The simple answer is: That’s where it takes place.

Can you talk about your process at all? How did this series come about?

By this time I had drawn a crooked line between all of my experiences and dreams. I started writing a number of stories based on mostly Annette’s and my ruminations. Alien, Egyptian, Cretan, Roman, Celtic, Renaissance, 19th century…

Life moved on. I began the novels in some form in about 1974, focusing on what became the “Children of Stone” series in about 1984, but wasn’t published until 2013.

Why did you choose self-publishing rather than working with a traditional publishing agency? I submitted the novel traditionally 2-3 times in the 1984 and was rejected. When I finally got around to publishing I weighed my age and temperament against the traditional and decided I would try self-publishing and live to see the series printed. I did that for my children and grandchildren and a legacy, understanding fame might not be mine.

What's in store for Marai and Ari (my favorites) as the series continues?

A lot. I could tell, but It would be a spoiler. I can tell you that ALL of the characters continue to evolve and grow. Marai and Ari do become deities, reluctantly. So do other characters. The reader will enjoy figuring out which deities they become. I have had several endings to the series, but could change it.

Do you have any plans for other books outside of this series?

That depends of the state of my mind & health. At this rate I’ll be 72. There is still a vague line between all of the stories, as they are part of my personal mythology. I’m thinking of a couple of prequels for this, and then the Celtic cycle. I have a modern Dionysus story I wrote.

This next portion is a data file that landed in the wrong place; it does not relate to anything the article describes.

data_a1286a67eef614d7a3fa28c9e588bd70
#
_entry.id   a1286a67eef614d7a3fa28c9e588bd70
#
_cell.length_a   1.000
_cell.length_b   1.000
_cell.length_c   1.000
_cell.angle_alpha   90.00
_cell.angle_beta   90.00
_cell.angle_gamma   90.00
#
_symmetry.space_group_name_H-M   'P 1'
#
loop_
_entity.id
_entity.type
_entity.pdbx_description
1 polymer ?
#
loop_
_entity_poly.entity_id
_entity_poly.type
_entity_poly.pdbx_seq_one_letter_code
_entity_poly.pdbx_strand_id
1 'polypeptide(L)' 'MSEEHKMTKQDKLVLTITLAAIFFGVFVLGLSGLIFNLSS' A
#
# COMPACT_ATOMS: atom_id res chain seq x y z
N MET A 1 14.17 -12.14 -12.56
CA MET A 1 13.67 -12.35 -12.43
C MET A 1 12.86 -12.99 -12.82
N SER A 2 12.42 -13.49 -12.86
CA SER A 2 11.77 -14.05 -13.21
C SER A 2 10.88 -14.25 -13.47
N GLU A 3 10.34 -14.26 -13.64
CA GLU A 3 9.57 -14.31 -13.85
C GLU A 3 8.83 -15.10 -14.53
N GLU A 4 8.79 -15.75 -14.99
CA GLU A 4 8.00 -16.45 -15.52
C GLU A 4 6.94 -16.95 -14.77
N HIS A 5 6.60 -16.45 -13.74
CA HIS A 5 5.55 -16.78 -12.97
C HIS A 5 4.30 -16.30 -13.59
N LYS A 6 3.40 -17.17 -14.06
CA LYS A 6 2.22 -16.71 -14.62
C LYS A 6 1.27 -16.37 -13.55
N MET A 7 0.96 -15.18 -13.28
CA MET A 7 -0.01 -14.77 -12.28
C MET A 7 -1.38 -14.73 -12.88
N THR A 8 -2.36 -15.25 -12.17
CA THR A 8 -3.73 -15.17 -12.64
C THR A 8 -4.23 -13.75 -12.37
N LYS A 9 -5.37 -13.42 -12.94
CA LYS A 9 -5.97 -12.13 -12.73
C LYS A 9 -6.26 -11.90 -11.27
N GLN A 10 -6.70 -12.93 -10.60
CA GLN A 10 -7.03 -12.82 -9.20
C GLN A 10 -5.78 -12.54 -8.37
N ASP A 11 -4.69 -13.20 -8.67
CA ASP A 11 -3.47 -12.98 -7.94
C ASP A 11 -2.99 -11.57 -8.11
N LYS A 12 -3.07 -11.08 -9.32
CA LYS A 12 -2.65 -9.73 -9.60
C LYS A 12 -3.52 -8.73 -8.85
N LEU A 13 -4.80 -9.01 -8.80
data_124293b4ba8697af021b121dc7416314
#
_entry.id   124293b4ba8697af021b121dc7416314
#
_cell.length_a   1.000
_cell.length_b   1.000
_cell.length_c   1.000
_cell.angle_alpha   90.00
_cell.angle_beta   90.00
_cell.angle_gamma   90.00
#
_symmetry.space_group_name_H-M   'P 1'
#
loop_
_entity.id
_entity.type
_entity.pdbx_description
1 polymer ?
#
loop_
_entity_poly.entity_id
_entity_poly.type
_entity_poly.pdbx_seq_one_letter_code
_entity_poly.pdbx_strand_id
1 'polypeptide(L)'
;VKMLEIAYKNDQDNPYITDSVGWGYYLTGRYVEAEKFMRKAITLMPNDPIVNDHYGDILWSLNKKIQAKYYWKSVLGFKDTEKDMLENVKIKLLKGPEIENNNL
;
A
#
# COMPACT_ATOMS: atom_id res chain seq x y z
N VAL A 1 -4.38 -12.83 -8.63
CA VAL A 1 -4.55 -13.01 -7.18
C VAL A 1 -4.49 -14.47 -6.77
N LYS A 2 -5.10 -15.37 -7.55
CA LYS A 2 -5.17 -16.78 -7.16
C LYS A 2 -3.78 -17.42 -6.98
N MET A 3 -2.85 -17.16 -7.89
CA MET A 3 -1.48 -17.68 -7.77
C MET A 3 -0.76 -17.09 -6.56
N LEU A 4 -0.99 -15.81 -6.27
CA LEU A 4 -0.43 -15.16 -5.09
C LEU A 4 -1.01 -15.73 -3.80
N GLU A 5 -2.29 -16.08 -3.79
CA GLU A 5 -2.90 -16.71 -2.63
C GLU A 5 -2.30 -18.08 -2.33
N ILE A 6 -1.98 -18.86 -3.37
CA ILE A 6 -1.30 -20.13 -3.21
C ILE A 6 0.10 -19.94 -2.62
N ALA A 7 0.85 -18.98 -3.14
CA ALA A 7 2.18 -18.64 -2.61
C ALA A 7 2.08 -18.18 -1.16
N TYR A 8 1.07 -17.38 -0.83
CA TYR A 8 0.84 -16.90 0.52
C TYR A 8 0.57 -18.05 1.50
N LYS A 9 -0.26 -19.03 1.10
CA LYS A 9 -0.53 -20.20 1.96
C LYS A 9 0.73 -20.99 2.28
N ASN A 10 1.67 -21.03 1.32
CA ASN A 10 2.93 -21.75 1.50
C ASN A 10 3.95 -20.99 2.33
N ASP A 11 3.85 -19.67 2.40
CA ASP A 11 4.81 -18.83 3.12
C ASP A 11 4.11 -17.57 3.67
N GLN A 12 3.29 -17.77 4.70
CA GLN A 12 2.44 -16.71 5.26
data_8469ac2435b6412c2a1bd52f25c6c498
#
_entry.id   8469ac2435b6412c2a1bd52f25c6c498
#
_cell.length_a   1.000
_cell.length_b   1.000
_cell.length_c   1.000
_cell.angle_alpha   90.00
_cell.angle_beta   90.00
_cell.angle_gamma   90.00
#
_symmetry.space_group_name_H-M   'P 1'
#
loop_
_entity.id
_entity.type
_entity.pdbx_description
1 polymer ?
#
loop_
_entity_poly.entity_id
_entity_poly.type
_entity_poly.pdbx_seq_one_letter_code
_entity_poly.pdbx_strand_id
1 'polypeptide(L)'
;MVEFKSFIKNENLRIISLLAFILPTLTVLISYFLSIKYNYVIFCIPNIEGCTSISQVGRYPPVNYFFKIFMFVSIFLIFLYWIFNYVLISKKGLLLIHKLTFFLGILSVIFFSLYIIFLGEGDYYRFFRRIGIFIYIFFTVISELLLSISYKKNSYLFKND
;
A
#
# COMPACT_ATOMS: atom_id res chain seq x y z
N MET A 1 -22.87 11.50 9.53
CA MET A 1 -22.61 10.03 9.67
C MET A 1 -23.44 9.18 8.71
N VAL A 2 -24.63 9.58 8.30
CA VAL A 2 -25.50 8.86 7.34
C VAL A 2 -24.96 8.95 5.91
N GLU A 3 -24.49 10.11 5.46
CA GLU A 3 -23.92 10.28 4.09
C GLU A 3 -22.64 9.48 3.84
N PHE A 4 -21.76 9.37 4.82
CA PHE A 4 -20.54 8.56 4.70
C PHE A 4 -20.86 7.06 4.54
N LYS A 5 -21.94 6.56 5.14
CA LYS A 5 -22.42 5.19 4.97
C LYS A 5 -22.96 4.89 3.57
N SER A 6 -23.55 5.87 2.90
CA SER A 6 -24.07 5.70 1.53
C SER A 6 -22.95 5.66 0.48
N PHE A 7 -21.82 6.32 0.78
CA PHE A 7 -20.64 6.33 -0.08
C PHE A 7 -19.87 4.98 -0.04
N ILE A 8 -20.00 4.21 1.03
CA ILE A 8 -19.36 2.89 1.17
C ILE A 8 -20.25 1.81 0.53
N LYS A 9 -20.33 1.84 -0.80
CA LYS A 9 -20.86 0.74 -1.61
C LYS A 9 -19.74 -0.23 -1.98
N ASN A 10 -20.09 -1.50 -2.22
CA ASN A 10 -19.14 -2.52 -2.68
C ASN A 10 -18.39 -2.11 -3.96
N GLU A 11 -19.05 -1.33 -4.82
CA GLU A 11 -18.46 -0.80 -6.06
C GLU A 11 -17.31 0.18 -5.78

Let me just end with a heartfelt Thank You to my very creative, too damn imaginative, very good friend, Mary Woldering. I’m looking forward to reading Going Forth by Day and can’t wait for your next book to hit the shelves. When can we expect to see Marai again?

Out now on Amazon and CreateSpace: Opener of the Sky, the Third Installment of the Children of Stone Series!

For more information and updates on Mary and her writing, visit her website at:


And don’t forget to visit Amazon and take a peek at her amazing work.

Other Ways of Reaching Mary:

Opener of the Sky

I had grown fierce and hard Thrilled by death, torture, blood the madness of it when I tasted its warm saltiness A warrior god.

... from the poem Howl by Mary R. Woldering - as told by Raemkai 2012

Marai, a former shepherd who discovered a fallen 'star' and was gifted with amazing abilities by the unearthly Children of Stone, has been separated from those he loves. He begins a desperate mission to find them, but the spectre of wickedness and corruption is never far behind and his journey to wisdom becomes even more uncertain. While Opener Of The Sky, the third book in the Children of Stone series, is the story of Marai's magical search for his companions, it is also the story of Maatkare Raemkai, a sadistic, shape-changing warrior-prince whose twisted relationships once propelled him into power and then nearly destroyed him. Through sorcerous manipulation of the women Marai loves, he has planned his own revenge. The shepherd turned sojourner is just in the way. Will Marai be too late to save those he loves or will he have his victory?